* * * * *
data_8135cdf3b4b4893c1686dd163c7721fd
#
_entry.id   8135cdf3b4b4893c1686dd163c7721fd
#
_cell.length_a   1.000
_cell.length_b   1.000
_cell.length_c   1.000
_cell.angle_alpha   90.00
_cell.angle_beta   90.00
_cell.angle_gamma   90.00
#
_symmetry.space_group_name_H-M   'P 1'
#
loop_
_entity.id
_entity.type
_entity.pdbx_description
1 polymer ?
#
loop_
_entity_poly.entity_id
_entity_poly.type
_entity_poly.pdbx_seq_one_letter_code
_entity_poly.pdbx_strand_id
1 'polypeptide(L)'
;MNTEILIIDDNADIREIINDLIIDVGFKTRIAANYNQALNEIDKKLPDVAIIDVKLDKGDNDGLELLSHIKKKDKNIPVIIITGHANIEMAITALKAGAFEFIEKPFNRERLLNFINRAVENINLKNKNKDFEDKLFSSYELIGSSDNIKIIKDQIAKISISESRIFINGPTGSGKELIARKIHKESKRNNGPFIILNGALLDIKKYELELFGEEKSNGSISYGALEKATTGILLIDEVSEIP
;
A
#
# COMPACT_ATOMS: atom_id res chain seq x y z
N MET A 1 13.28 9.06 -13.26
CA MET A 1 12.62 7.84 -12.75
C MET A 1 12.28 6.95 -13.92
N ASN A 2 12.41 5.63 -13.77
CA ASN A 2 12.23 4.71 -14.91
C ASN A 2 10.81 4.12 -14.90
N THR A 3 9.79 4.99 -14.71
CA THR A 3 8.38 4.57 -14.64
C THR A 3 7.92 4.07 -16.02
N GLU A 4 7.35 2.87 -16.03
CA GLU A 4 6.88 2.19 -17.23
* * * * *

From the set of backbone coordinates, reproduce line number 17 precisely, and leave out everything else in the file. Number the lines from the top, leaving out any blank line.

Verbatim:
_entity.pdbx_description